In opposing efforts by federal and state lawmakers to impose rate caps on small-dollar loans, industry representatives have pointed out the harm that a rate cap can create for consumers, particularly those with less than perfect credit, by reducing access to credit. These concerns are often dismissed by consumer advocates with the argument that banks and credit unions will increase their small-dollar lending if other providers leave the market due to interest rate caps.
A report recently issued by the Government Accountability Office titled “Banking Services: Regulators Have Taken Actions to Increase Access, but Measurement of Actions’ Effectiveness Could Be Improved,” strongly suggests that banks and credit unions are unlikely to increase their small-dollar lending as consumer advocates contend. The GAO issued the report in response to a request that it examine factors affecting household access to basic banking services.
Among the services examined by the GAO in the report is small-dollar lending. In a section titled “Market Participants and Observers Indicated That Regulatory Uncertainty around Small-Dollar Lending Affected Availability,” the GAO reports that banks and credit unions are not significant providers of small-dollar loans. With respect to banks, the GAO reports:
Most of the market participants and observers who commented on regulatory uncertainty around small-dollar loans told us banks are hesitant to offer such loans in part because of changes to related rules or guidance in recent years. In particular some market participants and observers noted that banks do not want to offer small-dollar products because they are expensive to develop and the regulations or supervisory expectations may change.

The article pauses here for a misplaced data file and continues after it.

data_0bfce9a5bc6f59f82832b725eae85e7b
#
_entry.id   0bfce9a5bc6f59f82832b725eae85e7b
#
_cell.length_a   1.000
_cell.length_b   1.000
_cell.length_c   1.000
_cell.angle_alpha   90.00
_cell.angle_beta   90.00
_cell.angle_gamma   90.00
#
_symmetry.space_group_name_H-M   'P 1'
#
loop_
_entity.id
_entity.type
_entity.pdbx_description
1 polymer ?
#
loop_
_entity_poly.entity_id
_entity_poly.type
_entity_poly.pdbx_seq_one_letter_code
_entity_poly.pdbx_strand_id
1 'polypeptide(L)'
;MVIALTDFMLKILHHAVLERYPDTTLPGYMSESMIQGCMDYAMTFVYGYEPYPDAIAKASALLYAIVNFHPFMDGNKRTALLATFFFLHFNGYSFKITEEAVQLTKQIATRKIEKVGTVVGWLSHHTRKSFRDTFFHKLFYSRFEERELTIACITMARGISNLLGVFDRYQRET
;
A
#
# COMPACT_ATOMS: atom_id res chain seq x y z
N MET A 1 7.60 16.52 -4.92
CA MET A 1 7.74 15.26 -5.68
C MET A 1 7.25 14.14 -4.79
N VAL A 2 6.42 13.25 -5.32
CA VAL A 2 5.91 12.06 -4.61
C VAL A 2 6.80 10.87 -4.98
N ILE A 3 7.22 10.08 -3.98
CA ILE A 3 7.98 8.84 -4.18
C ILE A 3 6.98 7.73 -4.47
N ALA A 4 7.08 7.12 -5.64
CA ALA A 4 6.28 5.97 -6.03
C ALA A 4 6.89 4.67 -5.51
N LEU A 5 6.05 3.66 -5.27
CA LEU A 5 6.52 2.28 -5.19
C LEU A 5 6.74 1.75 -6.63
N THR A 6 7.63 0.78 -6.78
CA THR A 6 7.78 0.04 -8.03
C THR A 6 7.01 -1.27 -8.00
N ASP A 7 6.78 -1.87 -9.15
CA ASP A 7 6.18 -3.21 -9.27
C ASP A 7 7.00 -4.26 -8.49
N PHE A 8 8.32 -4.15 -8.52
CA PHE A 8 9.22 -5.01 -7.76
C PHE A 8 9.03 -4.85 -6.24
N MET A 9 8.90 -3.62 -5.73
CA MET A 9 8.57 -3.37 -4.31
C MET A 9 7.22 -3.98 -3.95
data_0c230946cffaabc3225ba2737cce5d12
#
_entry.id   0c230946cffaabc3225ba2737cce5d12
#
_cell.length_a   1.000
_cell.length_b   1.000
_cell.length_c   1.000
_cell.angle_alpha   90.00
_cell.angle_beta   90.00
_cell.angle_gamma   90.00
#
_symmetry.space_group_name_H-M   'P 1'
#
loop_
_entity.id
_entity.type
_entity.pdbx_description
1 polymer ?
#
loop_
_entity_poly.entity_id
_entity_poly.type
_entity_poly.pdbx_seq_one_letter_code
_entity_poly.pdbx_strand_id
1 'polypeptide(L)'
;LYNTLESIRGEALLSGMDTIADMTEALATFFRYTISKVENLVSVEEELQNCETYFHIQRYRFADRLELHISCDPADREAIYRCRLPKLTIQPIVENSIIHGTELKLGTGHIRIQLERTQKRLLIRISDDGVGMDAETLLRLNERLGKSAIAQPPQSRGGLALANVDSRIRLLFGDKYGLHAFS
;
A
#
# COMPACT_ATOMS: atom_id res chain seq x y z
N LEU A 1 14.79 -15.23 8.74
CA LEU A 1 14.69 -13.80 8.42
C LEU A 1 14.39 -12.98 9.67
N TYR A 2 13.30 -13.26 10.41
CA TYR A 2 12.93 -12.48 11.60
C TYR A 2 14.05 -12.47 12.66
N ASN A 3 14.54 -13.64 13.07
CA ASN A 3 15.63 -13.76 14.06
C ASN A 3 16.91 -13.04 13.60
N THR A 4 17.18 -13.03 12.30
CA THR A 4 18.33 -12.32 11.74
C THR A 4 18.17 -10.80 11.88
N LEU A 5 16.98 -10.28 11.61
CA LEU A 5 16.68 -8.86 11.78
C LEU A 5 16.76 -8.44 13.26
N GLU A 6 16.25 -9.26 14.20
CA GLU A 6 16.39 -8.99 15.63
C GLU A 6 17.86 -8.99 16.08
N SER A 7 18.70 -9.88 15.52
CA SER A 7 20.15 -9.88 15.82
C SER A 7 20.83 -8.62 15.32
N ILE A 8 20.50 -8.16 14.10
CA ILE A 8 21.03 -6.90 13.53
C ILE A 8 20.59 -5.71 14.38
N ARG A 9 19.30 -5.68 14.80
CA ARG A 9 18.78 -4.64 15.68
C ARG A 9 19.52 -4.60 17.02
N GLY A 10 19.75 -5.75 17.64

The GAO notes that the basis for the regulatory uncertainty on which it received comments is the numerous issuances and rescissions of guidance and other agency actions involving small-dollar lending by the CFPB and federal banking agencies. The GAO states that from 2010 through 2020, the CFPB, Federal Reserve, FDIC, and OCC have issued or rescinded at least 19 actions related to small-dollar loans, including rulemakings and policy statements.
With respect to small-dollar lending by credit unions, the GAO reports:
[The National Credit Union Administration] established a rule in 2010 to provide a regulatory framework for federal credit unions offering short term, small-dollar loans. The Payday Alternative Loans (PALs) I rule permits a federal credit union to offer its members a small-dollar loan at a higher interest rate than is permitted for other credit union loans as long as the loans meet certain term, amount, and fee requirements. In October 2020, NCUA issued its PALs II rule to provide federal credit unions additional flexibility to offer PALs to new members and increased the maximum loan amount to $2,000. … [M]ost credit unions have not issued these small-dollar loans since NCUA’s 2010 rule….”